skip to Main Content

Bavette Bibimbap, Citrus Salad


Reheating time: 7-10 minutes

Saturday morning cartoons and big bowls of cereal. Hot chocolate and marshmallows. Grilled cheese and tomato soup. These are just some examples of things that go perfectly together. I’ll add one of our favorite combos to this list: rice and beef. In my opinion, rice is the perfect vessel. I love the texture and flavor of rice inherently, but it carries so many different types of flavors and textures in a truly unique way. Tonight’s dinner is a shining example of this. The beef, on its own, is spectacular- don’t get me wrong… but with rice, kimchi, pickles, cukes, and everything else that you’ll find in your bag tonight, The beef and rice shoot right to the top of the list of perfect combos. A match made in flavor heaven. Ready? Get in there!

For the rice:

Best way to warm the rice for your bowl of goodies is to lightly fry it in a pan. Grab a large nonstick pan, add a splash or two of oil to coat (not a ton!), and get it nice and hot over high heat. Once the oil is hot, scoop the rice into the pan and give it a shake. Let it fry for a minute, and break up any big clumps with the back of a spoon. Shake the pan to prevent sticking, and give it a nice toss. Fry, for 2-3 minutes, until the rice smells toasty and is nice and hot. Set aside until you’re ready to plate up.

For the beef:

This is my go-to marinade for the wonky cuts of beef, like bavette- very awesome texture and flavor, but it can sometimes be sinewey and tough. I won’t divulge the secrets to this tasty meat bath, but i will say, it does an excellent job of tenderizing and seasoning beef. To reheat your beef portions, set your broiler to high, and lay out the portions on a sheet tray lined with tinfoil. For rarer steak, broil the whole portion for 2-3 minutes on each side, until the inside is nice and hot. Let it rest for a minute or two when it comes out, and then slice against the grain. If you’d like it more cooked, slice first, shingle the pieces on the tray, and broil till you’re pleased with the cook.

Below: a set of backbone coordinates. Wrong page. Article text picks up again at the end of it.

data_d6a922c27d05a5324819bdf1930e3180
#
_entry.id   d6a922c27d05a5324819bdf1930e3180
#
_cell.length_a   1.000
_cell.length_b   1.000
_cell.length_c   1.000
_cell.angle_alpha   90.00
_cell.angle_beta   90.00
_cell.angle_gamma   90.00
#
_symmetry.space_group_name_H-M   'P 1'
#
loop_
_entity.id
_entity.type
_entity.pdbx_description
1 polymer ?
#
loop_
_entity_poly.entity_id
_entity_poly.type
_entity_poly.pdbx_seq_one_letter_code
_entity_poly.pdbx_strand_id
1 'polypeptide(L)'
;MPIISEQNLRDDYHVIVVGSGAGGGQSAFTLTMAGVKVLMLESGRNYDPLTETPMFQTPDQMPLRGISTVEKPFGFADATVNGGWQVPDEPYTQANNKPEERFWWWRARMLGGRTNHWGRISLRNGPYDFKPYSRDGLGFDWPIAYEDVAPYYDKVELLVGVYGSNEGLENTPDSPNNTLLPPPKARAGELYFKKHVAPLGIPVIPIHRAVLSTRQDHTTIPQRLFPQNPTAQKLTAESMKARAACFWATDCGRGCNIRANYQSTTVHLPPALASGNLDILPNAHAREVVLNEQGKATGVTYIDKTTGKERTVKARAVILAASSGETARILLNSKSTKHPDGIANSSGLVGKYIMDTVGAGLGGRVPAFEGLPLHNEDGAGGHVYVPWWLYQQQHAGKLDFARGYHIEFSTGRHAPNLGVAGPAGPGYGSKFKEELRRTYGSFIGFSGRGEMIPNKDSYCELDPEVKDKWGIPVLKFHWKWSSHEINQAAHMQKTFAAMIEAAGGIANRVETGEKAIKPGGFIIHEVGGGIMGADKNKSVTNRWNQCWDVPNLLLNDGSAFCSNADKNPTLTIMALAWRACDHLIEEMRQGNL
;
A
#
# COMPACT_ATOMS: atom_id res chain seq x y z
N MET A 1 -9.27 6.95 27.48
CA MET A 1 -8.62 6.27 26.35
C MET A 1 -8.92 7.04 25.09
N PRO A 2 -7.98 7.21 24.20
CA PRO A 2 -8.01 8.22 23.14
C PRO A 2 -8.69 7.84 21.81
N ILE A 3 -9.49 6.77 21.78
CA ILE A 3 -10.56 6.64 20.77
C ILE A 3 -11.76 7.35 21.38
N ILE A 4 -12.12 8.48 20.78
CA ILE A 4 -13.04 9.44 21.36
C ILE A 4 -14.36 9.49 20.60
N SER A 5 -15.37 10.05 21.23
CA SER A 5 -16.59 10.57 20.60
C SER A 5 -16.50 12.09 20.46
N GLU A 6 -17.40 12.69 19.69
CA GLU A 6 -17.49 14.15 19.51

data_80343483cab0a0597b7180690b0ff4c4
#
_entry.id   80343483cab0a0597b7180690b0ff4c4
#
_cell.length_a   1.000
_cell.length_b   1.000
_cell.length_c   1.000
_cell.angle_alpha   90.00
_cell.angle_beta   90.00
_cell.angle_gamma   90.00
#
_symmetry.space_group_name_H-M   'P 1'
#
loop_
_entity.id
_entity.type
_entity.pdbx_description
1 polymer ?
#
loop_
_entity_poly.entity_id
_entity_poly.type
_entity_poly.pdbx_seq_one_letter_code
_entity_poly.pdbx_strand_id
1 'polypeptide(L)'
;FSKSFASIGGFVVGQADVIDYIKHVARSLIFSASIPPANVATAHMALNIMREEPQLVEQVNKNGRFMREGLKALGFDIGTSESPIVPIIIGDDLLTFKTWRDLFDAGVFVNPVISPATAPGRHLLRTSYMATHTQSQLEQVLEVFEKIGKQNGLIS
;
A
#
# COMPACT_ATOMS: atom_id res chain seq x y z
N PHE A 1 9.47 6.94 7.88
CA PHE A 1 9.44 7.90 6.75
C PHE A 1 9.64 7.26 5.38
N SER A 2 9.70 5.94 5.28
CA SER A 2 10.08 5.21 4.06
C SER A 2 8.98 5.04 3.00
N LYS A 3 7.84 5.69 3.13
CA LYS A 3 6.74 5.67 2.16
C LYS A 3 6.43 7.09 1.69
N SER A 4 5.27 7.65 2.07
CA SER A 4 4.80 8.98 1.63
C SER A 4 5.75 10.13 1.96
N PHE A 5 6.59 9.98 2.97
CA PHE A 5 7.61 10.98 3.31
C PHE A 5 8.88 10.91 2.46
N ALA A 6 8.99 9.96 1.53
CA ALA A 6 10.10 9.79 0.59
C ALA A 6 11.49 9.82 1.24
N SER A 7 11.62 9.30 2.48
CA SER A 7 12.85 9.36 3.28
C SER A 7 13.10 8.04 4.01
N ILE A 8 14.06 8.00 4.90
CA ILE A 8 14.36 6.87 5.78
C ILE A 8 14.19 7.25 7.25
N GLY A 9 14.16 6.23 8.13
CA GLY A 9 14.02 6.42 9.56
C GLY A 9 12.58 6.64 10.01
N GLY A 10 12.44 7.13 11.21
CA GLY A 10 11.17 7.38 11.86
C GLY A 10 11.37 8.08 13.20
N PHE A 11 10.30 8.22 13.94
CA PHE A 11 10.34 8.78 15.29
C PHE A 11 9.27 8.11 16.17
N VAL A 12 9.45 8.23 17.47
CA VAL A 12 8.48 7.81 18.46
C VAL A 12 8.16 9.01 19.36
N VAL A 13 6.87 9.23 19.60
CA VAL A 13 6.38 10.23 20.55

For the turnips and swiss chard:

I’d just throw these under the broiler with the beef to get some caramelization. Stir them around when you flip the beef pieces so that they heat evenly, and get a little char on each piece. Char is good!

To plate!

Start with rice, and then shingle the pieces of beef around the side of the bowl. Next, pop the swiss chard and turnips in, and then it’s onto the garnish. Just a little bit of each component will do- these are just accents that will bring out the best of the beef. I like to plate nice and neat because it looks so photogenic when you’re done- hopefully we have some extra for a photo, and you’ll see how we plate ours 🙂

That’s it! Don’t forget to share a photo of your bowl on social media! #weareweco


Thanks for ordering!

While winter seems like an unlikely time of the year to find beautiful salad greens, you will be pleasantly surprised with tonight’s winter chicory bounty in this salad. The cold weather makes these leaves grow hardy and strong in the chilly greenhouses. As long as they don’t drop below freezing temperatures, they’re happy. Interestingly enough, winter is citrus season down in Florida and Georgia, and the oranges and grapefruits plump up to brace for the chilly 60 degree weather down there… if you can call that chilly… I know I wish i was an orange sitting in the sun right now… It’s so cold… But hey, the flavors of sunshine and brilliance will warm us, right? With toasted sesame and a yuzu vinaigrette, tonight’s salad is calm, cool, and collected, but somehow always has something up its sleeve. Kind of like Rachel. If Rachel were a salad, she would be this one. I think. Hopefully she thinks that’s a good thing… guess I’l find out when she reads these 🙂 To prep the salad, simply toss everything in a mixing bowl, drizzle the yuzu vinaigrette around the sides of the bowl, and rub the leaves around so that they coat evenly. Season with a pinch of salt and fresh cracked pepper, and dig on in to winter sunshine.




Back To Top